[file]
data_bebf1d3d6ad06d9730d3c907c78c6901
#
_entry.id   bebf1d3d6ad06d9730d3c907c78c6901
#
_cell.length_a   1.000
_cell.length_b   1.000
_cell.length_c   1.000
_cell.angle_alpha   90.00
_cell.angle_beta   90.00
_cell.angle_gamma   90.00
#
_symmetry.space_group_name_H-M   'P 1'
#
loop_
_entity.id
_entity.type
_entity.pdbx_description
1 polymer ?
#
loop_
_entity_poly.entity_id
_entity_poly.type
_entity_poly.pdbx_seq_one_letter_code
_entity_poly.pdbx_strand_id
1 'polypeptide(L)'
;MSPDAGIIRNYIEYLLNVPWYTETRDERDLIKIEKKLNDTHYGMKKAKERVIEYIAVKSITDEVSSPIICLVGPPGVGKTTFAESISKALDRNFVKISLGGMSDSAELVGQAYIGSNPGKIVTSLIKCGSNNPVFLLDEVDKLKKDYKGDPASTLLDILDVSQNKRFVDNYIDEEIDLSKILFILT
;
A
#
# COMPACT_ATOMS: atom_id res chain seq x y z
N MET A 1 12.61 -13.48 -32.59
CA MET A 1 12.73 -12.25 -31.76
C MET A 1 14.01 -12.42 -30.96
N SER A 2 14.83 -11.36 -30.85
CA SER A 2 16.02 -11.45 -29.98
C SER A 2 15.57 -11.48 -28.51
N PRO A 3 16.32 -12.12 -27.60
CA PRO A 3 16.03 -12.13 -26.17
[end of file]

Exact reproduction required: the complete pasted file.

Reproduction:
data_bebf1d3d6ad06d9730d3c907c78c6901
#
_entry.id   bebf1d3d6ad06d9730d3c907c78c6901
#
_cell.length_a   1.000
_cell.length_b   1.000
_cell.length_c   1.000
_cell.angle_alpha   90.00
_cell.angle_beta   90.00
_cell.angle_gamma   90.00
#
_symmetry.space_group_name_H-M   'P 1'
#
loop_
_entity.id
_entity.type
_entity.pdbx_description
1 polymer ?
#
loop_
_entity_poly.entity_id
_entity_poly.type
_entity_poly.pdbx_seq_one_letter_code
_entity_poly.pdbx_strand_id
1 'polypeptide(L)'
;MSPDAGIIRNYIEYLLNVPWYTETRDERDLIKIEKKLNDTHYGMKKAKERVIEYIAVKSITDEVSSPIICLVGPPGVGKTTFAESISKALDRNFVKISLGGMSDSAELVGQAYIGSNPGKIVTSLIKCGSNNPVFLLDEVDKLKKDYKGDPASTLLDILDVSQNKRFVDNYIDEEIDLSKILFILT
;
A
#
# COMPACT_ATOMS: atom_id res chain seq x y z
N MET A 1 12.61 -13.48 -32.59
CA MET A 1 12.73 -12.25 -31.76
C MET A 1 14.01 -12.42 -30.96
N SER A 2 14.83 -11.36 -30.85
CA SER A 2 16.02 -11.45 -29.98
C SER A 2 15.57 -11.48 -28.51
N PRO A 3 16.32 -12.12 -27.60
CA PRO A 3 16.03 -12.13 -26.17